Photobook Bristol 2016: The Last Post!

Photobook Bristol 2016 is over and was simply wonderful. We are emotionally attached to the event, but it was a truly memorable festival for so many reasons with  great talks, great people and so many different perspectives given. And there were quite a few stand out moments!

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The weekend started with Amak Mahmoodian talking about her beautiful book, Shenasnameh. Her talk started with a clip of old Iranian movies which cut through the clichés of representation of the country. She went on to describe her working process, for all her projects and then the ways in which the identity photograph of the Iranian Shenasnameh (which is a kind of Iranian Birth Certificate/Domestic Passport) is used. The book is connected very closely to the different ways in which photography is used in formal settings and how those uses reflect politics, culture, violence and power. But above all, it is a book that is personal, autobiographical and filled with a passion and love that transcends the subject matter.

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”The time for waiting for an opportunity was over”, an interview with Sonia Berger from DALPINE.

In the latest of the interviews leading up to Photobook Bristol 2016, Alejandro Acin asked Sonia Berger a few questions about their journey with DALPINE, the situation in Spain re:Photobooks as well as the publishing industry.

In 2010, José Manuel Suarez and you, both students at Blank Paper School in Madrid (Spain), created Dalpine, a publishing house and online bookstore specializing in photobooks. What were the reasons that made you start this new adventure? What are you roles within DALPINE?

The reasons for creating Dalpine were powerful: we couldn’t find anywhere the books we were looking for. We had started collecting the books we were being showed by Fosi Vegue and Ricardo Cases at BlankPaper school and also searching for others, both old and new books. On the other hand, some photographers had started self-publishing their works and needed help with the distribution. We realized that very interesting books were being published in other countries, either by the authors themselves or by small publishing houses. So the idea was simply to make these books accessible to a broader audience. That’s how we contacted some small publishers, self-published authors and some Spanish publishers who had published some of the best photobooks in the past decade and started Dalpine.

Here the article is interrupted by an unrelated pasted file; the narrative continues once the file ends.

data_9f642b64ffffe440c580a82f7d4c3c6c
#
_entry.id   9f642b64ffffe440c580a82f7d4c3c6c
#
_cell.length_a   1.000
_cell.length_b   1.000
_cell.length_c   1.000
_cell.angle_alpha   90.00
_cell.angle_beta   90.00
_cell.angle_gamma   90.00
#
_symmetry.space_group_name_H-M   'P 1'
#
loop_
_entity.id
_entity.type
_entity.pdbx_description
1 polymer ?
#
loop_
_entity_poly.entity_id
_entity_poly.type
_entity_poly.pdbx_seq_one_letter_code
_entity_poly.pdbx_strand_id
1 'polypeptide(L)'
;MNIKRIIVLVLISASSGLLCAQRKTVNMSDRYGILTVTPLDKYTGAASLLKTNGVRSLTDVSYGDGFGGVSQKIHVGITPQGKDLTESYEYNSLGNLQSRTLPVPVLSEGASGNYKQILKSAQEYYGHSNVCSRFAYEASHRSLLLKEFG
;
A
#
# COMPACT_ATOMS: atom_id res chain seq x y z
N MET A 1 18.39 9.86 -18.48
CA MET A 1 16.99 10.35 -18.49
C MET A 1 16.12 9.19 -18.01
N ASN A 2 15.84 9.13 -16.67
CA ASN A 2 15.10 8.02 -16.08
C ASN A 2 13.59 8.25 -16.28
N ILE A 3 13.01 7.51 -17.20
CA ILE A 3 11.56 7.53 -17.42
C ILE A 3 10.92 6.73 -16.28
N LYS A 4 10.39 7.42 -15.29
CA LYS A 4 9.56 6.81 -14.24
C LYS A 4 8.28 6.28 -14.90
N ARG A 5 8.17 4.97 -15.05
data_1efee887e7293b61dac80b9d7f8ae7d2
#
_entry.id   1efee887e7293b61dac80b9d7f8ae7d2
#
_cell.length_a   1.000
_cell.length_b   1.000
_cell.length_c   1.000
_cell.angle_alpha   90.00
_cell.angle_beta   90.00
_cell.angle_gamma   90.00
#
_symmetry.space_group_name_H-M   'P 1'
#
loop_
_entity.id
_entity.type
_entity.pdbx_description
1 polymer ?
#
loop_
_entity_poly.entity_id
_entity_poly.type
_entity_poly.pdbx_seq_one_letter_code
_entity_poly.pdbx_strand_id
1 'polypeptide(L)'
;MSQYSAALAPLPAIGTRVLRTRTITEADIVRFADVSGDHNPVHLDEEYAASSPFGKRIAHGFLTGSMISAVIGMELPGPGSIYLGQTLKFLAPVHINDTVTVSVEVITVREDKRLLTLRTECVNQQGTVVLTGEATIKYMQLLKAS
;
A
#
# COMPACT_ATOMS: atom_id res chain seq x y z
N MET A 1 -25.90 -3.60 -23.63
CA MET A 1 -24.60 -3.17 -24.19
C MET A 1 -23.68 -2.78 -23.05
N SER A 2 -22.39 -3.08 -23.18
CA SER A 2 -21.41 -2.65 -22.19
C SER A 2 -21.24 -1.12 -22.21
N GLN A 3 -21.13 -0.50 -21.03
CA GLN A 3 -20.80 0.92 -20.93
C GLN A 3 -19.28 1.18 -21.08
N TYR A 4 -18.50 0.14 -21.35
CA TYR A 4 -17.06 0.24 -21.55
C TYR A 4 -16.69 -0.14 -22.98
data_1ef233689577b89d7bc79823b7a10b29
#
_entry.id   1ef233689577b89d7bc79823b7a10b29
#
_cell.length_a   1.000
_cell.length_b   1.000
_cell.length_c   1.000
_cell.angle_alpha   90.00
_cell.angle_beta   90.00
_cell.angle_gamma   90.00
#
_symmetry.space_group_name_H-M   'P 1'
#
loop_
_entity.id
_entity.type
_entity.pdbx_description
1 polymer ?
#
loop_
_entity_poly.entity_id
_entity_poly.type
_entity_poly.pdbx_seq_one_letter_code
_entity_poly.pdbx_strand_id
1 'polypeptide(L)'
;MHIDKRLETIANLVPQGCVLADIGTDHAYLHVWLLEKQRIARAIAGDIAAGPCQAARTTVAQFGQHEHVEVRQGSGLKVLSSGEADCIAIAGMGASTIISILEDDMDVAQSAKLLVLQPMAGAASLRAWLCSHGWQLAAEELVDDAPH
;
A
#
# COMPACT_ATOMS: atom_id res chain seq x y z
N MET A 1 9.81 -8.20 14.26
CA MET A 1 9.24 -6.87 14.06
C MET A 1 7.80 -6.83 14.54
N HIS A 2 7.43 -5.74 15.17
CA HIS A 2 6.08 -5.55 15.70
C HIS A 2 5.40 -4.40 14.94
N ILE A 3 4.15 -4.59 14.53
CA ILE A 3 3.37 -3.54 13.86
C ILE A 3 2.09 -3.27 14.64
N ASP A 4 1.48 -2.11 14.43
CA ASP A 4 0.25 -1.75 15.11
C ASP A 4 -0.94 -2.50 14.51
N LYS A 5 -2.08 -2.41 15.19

In your bookshop, your catalogue seems to be very well thought through, there are very interesting new titles from Spain but also international ones, however you don’t seem to be one of those bookshops that get all the new/trendy titles. How is your selection process? 

We continue selecting both Spanish and international books. We have never wanted to have a huge shop, the idea was rather having a small selection but selling a larger number of copies of each title. On the other side, we work with more or less the number of titles I like to read through the year, a moderate quantity. We keep one copy of every book and we build a collection. It’s like we are inviting you to build your collection at the same time. Books can be selected by their beauty, their origin, their design, but most usually by the way they address a certain subject. It’s just a proposal, today one has to do an enormous effort to select contents in the digital era, so here is a tentative.


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DALPINE has been evolving since its origins. You started as a very modest online bookshop which became a reference for Spaniards but also internationally for those who wanted to find out new up and coming authors from Spain. But in 2013 you launched your publishing section with KARMA by Oscar Monzon (in conjunction with RVB Books), winner of The Paris Photo-Aperture Foundation First Photobook Award 2013. It seems a very clever approach in order to build up a community of people interested in photobooks, was this part of the reason you started as a bookshop before going into publishing? 

The idea of starting a publishing house was there from the beginning, but we didn’t know if there were enough readers, or how it worked. There was a need for distribution, but also for new approaches in publishing photography. Traditional publishing houses were not risking much, on the contrary, the risk was a whole generation of talented people to remain unknown. We just wanted to shake a bit the scene and I think in the end we have successfully contributed to it both by promoting books and publishing our own.




You were a very important part of what it was called ”The Spanish Photobook Revolution” which has had an internationally repercussion. Has this revolution had an impact in how photography or photobooks are perceived today in Spain? What have been the consequences of this revolution if any?